Alex Rex is what former Trembling Bell Alex Neilson calls himself now he’s solo. It’s unclear whether he’s adopted the “Rex” to propose he be the king of something, or perhaps that he’s now somehow comparable to the mightiest of the dinosaurs, but both possibilities nod towards the kind of delusions of grandeur necessary to make a record as bombastic as Andromeda: indeed, Neilson appears so enamoured by his third album’s supposed momentousness that he’s forgotten how it might sound to anyone else, laying bare his extraordinary voice and startlingly heavy-handed lyrics for all to hear.
Unfortunately, Andromeda doesn’t contain the sort of batshit grandiosity that made, say, Life of Pablo-era Kanye entertaining, or even the near-charming ripeness that is Arcade Fire’s stock in trade; instead, it’s entirely unselfconscious, at once excruciatingly precious and virtually impossible to take seriously; the kind that would be harmlessly daft were it not so overbearingly earnest; the musical equivalent of someone reading aloud their teenage diaries, with am-dram voices for every character, to their co-workers.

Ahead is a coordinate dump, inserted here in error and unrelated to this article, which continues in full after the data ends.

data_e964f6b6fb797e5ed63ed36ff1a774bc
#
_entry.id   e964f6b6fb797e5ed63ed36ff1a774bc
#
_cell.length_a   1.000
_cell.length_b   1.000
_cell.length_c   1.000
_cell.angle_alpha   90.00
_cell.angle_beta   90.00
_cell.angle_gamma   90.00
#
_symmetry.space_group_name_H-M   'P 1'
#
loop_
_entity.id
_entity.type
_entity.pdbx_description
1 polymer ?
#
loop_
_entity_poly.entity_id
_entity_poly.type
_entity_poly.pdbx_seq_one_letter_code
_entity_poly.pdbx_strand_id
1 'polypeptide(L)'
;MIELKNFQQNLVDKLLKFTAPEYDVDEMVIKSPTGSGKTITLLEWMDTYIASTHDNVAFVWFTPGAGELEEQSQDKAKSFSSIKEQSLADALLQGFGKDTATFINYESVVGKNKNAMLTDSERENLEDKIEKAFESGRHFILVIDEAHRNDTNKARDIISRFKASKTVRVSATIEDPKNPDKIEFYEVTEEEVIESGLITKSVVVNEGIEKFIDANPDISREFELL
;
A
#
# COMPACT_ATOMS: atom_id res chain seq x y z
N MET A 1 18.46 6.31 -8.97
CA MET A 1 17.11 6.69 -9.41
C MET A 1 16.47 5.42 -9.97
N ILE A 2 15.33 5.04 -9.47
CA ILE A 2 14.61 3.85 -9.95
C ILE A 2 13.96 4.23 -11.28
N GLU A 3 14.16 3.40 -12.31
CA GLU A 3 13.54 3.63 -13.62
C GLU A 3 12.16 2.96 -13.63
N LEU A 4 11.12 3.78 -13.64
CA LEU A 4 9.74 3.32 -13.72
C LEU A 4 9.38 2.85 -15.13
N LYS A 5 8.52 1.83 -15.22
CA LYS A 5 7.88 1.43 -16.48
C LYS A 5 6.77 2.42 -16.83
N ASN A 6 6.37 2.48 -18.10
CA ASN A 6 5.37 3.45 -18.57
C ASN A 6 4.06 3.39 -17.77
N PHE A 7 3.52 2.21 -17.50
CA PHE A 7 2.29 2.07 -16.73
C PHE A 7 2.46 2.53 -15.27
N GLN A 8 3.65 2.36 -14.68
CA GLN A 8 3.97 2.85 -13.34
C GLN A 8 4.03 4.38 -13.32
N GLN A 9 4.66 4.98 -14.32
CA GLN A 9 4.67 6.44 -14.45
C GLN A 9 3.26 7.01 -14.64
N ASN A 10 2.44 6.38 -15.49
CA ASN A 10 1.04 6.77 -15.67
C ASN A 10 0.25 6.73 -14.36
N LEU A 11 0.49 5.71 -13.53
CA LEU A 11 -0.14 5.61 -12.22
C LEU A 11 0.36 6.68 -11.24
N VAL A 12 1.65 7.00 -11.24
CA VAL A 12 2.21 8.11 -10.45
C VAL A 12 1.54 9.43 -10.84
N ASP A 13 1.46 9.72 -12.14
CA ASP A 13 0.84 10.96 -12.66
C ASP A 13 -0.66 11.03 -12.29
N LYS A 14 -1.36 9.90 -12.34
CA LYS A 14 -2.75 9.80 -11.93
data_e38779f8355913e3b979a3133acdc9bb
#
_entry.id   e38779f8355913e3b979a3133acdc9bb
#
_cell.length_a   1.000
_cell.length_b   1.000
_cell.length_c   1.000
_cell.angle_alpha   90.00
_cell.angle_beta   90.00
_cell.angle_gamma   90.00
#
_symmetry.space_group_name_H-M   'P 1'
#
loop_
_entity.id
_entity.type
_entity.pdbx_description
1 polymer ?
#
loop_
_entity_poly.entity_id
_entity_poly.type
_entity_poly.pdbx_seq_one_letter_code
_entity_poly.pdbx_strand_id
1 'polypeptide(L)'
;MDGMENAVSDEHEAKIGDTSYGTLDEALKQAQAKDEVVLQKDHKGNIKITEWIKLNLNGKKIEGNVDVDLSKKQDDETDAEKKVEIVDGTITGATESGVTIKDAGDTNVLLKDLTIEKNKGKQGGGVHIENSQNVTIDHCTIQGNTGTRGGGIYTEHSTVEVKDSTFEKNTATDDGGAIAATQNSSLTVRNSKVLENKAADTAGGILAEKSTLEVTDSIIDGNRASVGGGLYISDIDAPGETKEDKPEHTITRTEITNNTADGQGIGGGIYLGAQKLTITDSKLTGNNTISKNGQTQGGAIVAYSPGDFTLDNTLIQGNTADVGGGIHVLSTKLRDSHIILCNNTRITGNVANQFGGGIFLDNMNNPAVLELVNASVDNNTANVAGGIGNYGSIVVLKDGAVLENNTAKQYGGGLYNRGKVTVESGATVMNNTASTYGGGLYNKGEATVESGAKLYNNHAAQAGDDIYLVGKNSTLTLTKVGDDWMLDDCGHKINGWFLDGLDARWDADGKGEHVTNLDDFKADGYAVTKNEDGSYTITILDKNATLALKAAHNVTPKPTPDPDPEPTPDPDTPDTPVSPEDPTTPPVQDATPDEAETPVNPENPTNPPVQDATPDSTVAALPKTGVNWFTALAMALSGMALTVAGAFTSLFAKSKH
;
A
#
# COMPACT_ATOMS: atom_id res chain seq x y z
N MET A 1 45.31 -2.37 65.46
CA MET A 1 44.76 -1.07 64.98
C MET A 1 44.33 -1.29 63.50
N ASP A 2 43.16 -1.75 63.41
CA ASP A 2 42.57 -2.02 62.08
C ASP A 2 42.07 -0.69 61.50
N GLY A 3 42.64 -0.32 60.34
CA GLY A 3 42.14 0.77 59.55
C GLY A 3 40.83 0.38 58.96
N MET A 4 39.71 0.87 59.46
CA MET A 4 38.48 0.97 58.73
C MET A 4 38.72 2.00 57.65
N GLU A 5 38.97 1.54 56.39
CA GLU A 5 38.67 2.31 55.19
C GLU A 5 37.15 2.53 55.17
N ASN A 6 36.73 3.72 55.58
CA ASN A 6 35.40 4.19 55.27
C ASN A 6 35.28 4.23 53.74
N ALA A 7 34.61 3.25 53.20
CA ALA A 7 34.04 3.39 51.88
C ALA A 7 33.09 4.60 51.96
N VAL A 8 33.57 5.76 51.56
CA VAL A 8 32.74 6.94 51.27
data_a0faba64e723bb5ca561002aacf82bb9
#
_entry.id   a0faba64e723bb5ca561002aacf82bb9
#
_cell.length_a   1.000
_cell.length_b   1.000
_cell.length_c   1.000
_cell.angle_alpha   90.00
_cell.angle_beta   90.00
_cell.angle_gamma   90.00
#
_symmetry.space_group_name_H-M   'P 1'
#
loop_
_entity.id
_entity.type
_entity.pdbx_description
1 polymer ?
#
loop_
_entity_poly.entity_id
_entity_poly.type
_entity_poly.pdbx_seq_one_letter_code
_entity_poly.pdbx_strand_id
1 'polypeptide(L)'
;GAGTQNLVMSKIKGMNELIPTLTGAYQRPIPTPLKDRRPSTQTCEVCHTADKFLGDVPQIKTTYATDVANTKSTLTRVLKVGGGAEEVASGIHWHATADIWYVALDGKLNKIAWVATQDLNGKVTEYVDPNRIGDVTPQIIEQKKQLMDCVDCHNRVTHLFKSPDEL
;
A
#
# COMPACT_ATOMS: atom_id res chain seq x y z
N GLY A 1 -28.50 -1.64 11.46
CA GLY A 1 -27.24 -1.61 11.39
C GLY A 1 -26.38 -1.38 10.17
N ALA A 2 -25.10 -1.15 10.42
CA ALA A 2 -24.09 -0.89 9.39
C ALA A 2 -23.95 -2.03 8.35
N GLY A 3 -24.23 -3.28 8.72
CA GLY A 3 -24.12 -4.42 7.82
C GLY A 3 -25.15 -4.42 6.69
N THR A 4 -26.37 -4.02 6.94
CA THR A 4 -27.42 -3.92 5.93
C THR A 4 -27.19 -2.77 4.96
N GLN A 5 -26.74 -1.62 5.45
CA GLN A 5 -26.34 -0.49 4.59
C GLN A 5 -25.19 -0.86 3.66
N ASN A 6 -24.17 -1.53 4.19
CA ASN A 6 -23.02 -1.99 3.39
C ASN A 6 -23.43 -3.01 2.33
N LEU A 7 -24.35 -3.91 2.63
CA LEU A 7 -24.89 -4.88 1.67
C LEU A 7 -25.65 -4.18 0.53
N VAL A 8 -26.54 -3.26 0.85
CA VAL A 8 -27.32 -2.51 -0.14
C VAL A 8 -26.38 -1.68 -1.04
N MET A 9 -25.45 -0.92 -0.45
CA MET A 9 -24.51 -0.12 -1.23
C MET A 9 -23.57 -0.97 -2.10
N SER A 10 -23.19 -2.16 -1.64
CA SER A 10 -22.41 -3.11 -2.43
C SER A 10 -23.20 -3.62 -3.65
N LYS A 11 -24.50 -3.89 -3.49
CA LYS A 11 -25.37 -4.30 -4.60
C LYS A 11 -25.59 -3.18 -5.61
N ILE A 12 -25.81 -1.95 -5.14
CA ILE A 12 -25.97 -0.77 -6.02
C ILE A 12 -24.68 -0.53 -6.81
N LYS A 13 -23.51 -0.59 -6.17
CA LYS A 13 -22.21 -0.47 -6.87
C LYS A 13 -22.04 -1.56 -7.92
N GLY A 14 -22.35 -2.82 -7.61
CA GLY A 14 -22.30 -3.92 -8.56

It starts as it means to go on: opener ‘Song of Self Doubt’ pits aimlessly twinkling windchimes beneath a poem by Neilson, read by octogenarian folkie Shirley Collins in the kind of disengaged register more usually heard in the queue at the Post Office, and from there follows a pair of Bad Seeds pastiches which would be inoffensively game were they not topped by Neilson’s disastrous singing, as performatively ardent as it is off-key. The latter, ‘I Am Happy’, powers through about 20 different pronunciations of the title’s final word (most as if to rhyme with “puppy”, some with “lippy”, and one, inexplicably, with “Popeye”) before a coda of tremulous guitars and tumbling drums evoking peak-exaltation Godspeed, but at no point do any of these histrionics ever actually land a punch.
Undeterred, Neilson plows on through a spoken-word lament designed as his own funeral music, a yodelling lullaby that stops unexpectedly (but not entirely unwelcomely) mid-song, and yet more mannered yelping in an accent that suggests less a background of Leeds via Glasgow (as Neilson is) than some pinballing existence between Melbourne, Mumbai and Merthyr Tydfil.
Andromeda ends with Neilson repeating that “nothing can heal or destroy you better than time”, like it’s his grand discovery and not one of humanity’s oldest truisms. The preceding 44 minutes may have helped heal whatever was ailing him; for everyone else, destruction may be preferred.
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